Air pollution stunts coral growth, research shows

Apr 07, 2013
A new study has found that pollution from fine particles in the air -- mainly the result of burning coal or volcanic eruptions -- can shade corals from sunlight and cool the surrounding water resulting in reduced growth rates. Credit: Lester Kwiatkowski, University of Exeter

A new study has found that pollution from fine particles in the air – mainly the result of burning coal or volcanic eruptions – can shade corals from sunlight and cool the surrounding water resulting in reduced growth rates.

Although coral reefs grow under the sea it seems that they have been responding to changes in the concentration of in the atmosphere, according to a paper published this week in the journal Nature Geoscience by a team of and coral ecologists from the UK, Australia and Panama. Corals are colonies of simple animal cells but most rely on for their energy and nutrients.

Lead author Lester Kwiatkowski, a PhD student from Mathematics at the University of Exeter, said: "Coral reefs are the most diverse of all with up to 25% of ocean species depending on them for food and shelter. They are believed to be vulnerable to climate change and ocean acidification, but ours is the first study to show a clear link between coral growth and the concentration of particulate pollution in the atmosphere."

Dr Paul Halloran of the Met Office Hadley Centre explained: "Particulate pollution or 'aerosols' reflect and make clouds brighter. This can reduce the light available for coral photosynthesis, as well as the temperature of surrounding waters. Together these factors are shown to slow down coral growth."

The authors used a combination of records retrieved from within the , observations from ships, and statistical modelling. Their analysis shows that coral growth rates in the Caribbean were affected by volcanic aerosol emissions in the early 20th century and by aerosol emissions caused by humans in the later 20th century.

The researchers hope that this work will lead to a better understanding of how coral growth may change in the future, taking into account not just future carbon dioxide levels, but also localised sources of aerosols such as industry or farming.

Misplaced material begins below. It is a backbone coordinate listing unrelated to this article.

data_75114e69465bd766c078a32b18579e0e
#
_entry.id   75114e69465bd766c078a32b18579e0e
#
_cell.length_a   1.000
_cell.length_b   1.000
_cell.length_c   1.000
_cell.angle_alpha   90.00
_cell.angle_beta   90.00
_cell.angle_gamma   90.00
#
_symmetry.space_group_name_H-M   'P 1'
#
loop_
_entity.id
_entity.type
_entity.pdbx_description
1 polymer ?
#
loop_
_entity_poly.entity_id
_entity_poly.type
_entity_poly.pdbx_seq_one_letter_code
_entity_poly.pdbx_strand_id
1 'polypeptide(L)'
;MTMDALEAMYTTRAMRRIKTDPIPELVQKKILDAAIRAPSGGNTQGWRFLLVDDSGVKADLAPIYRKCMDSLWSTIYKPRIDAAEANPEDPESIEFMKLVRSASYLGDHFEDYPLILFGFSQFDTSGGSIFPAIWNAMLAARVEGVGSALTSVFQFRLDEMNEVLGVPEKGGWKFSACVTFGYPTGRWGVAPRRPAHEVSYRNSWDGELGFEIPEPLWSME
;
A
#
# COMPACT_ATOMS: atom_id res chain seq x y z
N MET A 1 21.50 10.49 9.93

Professor Peter Mumby of the University of Queensland put the study in the context of global environmental change: "Our study suggests that coral ecosystems are likely to be sensitive to not only the future global atmospheric carbon dioxide concentration but also the regional aerosol emissions associated with industrialisation and decarbonisation."

Explore further: Environmentalists and industry duke it out over plastic bags

More information: Kwiatkowski, L., Cox, P.M., Economou, T., Halloran, P.R., Mumby, P.J., Booth, B.B.B., Carilli, J. and Guzman, H.M. 2013. Caribbean coral growth influenced by anthropogenic aerosol emissions. Nature Geoscience. dx.doi.org/10.1038/ngeo1780

Related Stories

Scientist creates new hypothesis on ocean acidification

Aug 30, 2011

A Researcher at the Hawai'i Institute of Marine Biology, an organized research unit in the University of Hawai'i at Manoa's School of Ocean and Earth Science and Technology has come up with a new explanation for the effects ...

Viruses linked to algae that control coral health

Jul 12, 2012

Scientists have discovered two viruses that appear to infect the single-celled microalgae that reside in corals and are important for coral growth and health, and they say the viruses could play a role in ...

CO2 hurts reef growth

Jul 11, 2007

Coral reefs are at risk of going soft, quite literally turning to mush as rising carbon dioxide levels prevent coral from forming tough skeletons, according to UQ research.

Recommended for you

Environmentalists and industry duke it out over plastic bags

1 hour ago

Campaigns against disposable plastic shopping bags and their environmental impact recently scored a major win. In August, California lawmakers passed the first statewide ban on the bags, and Governor Jerry Brown is expected ...

Global change: Trees continue to grow at a faster rate

2 hours ago

Trees have been growing significantly faster since the 1960s. The typical development phases of trees and stands have barely changed, but they have accelerated—by as much as 70 percent. This was the outcome ...

Cape Cod saltmarsh recovery looks good, falls short

2 hours ago

After decades of decline, grasses have returned to some once-denuded patches of Cape Cod's saltmarshes. To the eye, the marsh in those places seems healthy again, but a new study makes clear that a key service ...

Manure offsets fertiliser's nano-scale changes

2 hours ago

A UWA study has shown how long-term use of chemical fertilisers changes the soil on a nanoparticle scale and how these changes can be avoided by adding organic matter such as manure.

User comments : 0